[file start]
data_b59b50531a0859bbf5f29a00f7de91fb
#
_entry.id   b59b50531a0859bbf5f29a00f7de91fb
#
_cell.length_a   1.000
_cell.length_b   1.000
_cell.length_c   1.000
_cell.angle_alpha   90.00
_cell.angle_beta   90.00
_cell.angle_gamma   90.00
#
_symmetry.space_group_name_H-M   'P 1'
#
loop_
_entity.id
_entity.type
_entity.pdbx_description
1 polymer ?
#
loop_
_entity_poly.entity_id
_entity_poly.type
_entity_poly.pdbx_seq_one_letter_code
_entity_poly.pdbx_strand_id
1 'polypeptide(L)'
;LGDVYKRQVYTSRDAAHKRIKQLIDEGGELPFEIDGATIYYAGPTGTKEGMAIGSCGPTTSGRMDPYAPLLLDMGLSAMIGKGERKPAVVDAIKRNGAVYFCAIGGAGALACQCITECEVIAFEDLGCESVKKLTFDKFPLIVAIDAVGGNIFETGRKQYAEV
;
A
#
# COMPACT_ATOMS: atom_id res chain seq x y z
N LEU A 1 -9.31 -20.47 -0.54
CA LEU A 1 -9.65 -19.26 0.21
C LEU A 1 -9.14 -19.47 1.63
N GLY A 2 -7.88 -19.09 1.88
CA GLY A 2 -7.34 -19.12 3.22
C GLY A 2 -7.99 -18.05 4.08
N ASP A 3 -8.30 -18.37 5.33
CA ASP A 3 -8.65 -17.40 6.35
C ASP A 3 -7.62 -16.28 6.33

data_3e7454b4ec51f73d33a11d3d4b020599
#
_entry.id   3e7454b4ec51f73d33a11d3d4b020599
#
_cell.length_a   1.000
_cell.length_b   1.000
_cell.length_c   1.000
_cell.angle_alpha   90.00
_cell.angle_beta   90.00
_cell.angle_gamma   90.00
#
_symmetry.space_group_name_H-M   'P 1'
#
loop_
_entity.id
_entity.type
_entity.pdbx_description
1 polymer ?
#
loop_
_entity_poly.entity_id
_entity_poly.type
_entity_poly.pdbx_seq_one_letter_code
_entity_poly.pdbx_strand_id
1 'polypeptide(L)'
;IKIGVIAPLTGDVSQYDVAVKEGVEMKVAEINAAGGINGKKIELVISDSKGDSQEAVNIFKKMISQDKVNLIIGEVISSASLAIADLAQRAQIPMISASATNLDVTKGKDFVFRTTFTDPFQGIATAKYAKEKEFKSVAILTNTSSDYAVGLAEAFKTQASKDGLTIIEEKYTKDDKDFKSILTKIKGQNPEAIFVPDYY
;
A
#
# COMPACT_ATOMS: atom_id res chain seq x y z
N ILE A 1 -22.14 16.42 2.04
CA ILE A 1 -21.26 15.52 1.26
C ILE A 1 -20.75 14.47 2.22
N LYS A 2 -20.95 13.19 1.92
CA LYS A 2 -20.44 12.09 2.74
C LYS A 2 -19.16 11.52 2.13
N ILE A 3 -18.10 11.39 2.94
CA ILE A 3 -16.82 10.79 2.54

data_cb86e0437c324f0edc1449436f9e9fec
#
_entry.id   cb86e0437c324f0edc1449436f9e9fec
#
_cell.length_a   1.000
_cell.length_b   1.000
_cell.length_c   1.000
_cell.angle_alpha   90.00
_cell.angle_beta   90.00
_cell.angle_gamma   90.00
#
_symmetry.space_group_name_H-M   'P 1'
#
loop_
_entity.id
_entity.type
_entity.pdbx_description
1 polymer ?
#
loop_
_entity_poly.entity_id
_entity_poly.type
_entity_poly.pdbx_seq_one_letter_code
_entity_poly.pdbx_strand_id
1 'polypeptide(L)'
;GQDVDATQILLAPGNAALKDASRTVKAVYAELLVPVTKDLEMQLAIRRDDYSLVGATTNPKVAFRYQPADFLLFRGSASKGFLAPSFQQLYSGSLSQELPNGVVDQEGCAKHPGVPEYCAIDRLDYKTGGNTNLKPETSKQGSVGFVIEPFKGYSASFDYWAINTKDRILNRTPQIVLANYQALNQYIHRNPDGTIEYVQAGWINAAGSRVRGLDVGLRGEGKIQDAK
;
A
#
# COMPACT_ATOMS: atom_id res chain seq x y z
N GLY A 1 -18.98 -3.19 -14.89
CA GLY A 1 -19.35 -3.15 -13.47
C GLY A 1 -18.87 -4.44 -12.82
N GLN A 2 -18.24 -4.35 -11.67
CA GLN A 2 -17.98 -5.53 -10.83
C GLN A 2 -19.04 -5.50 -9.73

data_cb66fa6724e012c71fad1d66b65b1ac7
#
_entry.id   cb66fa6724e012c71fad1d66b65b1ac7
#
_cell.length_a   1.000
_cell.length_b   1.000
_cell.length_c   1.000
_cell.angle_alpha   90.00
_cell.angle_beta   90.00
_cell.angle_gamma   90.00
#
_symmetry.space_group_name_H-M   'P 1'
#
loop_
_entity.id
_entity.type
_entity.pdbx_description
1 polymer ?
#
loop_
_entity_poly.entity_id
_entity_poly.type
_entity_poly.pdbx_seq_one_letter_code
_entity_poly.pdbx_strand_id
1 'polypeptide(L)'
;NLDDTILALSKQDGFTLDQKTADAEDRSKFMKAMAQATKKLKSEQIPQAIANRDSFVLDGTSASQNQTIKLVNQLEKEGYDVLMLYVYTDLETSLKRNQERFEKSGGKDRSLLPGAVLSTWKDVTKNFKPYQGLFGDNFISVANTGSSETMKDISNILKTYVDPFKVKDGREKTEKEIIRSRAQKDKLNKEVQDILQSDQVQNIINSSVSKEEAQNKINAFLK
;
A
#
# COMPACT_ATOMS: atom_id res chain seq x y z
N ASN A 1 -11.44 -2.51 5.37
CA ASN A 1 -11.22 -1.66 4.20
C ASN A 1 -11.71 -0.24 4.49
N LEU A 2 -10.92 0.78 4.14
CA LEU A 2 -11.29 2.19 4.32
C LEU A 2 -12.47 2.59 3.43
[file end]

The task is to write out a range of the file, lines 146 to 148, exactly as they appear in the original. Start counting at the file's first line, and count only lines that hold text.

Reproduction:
C ASN A 1 -11.71 -0.24 4.49
N LEU A 2 -10.92 0.78 4.14
CA LEU A 2 -11.29 2.19 4.32